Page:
University of Cambridge researchers found that people who learned their genetic risk of developing diabetes did not have increased motivation to make lifestyle changes.
Some alternative healthcare practitioners are providing remedies based on genetic variants, Britt Marie Hermes writes at Forbes.
At the Guardian, Samantha Gillison writes that she took a DNA ancestry test and found she was exactly what she thought she was.
Researchers find that unnecessary genetic tests can cost millions of dollars, according to Stat News.
The firm said that business agreements with IBM, Ancestry, and others will help it stay on track in meeting commitments for the year.
New Australian guidelines discourage people from seeking genetic testing on their own, the Guardian reports.
The materials will be based on SeraCare's Seraseq PGS materials, which consist of quantitated fetal DNA derived from trophoblast cells from either confirmed trisomies or normal pregnancies.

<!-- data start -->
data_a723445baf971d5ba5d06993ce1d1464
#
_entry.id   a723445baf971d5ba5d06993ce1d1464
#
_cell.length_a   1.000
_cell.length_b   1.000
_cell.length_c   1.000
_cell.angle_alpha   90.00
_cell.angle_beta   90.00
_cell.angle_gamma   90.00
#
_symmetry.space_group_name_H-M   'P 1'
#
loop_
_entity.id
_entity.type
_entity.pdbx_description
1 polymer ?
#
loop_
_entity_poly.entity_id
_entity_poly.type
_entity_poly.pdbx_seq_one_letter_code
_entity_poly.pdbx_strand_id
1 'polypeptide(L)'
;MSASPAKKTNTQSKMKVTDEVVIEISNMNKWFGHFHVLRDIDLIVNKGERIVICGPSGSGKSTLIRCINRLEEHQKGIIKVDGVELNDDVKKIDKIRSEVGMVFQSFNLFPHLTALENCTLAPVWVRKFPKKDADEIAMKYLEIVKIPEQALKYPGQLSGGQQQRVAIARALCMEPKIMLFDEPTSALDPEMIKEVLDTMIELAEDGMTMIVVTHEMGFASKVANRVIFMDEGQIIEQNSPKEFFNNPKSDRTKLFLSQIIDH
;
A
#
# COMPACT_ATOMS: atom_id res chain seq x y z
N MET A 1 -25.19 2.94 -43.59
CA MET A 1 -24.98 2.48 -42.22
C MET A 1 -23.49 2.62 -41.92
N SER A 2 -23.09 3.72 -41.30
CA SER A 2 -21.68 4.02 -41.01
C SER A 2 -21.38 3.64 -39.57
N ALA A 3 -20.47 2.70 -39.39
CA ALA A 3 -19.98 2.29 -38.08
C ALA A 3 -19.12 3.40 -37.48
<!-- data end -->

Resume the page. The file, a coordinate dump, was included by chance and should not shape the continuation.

This year, the vast majority of assays the Belgian company facilitates will be non-invasive prenatal testing, which it only started offering in 2013.
Stat News reports that there's muted opposition to the Kuwaiti DNA database law.
Under the Color Family Testing Program, family members of patients who tested positive for a gene on Color's hereditary cancer test can be tested for $50.
In Science this week: metagenomic-based technique for determining protein structure, and more.
An academic laments the rise of narcissism in the sciences, the Guardian reports.
Outgoing FDA commissioner Robert Califf writes in an editorial that the agency can help boost innovation.
The Trump transition team has asked NIH Director Francis Collins to remain at his post, though it's unclear for how long that will be.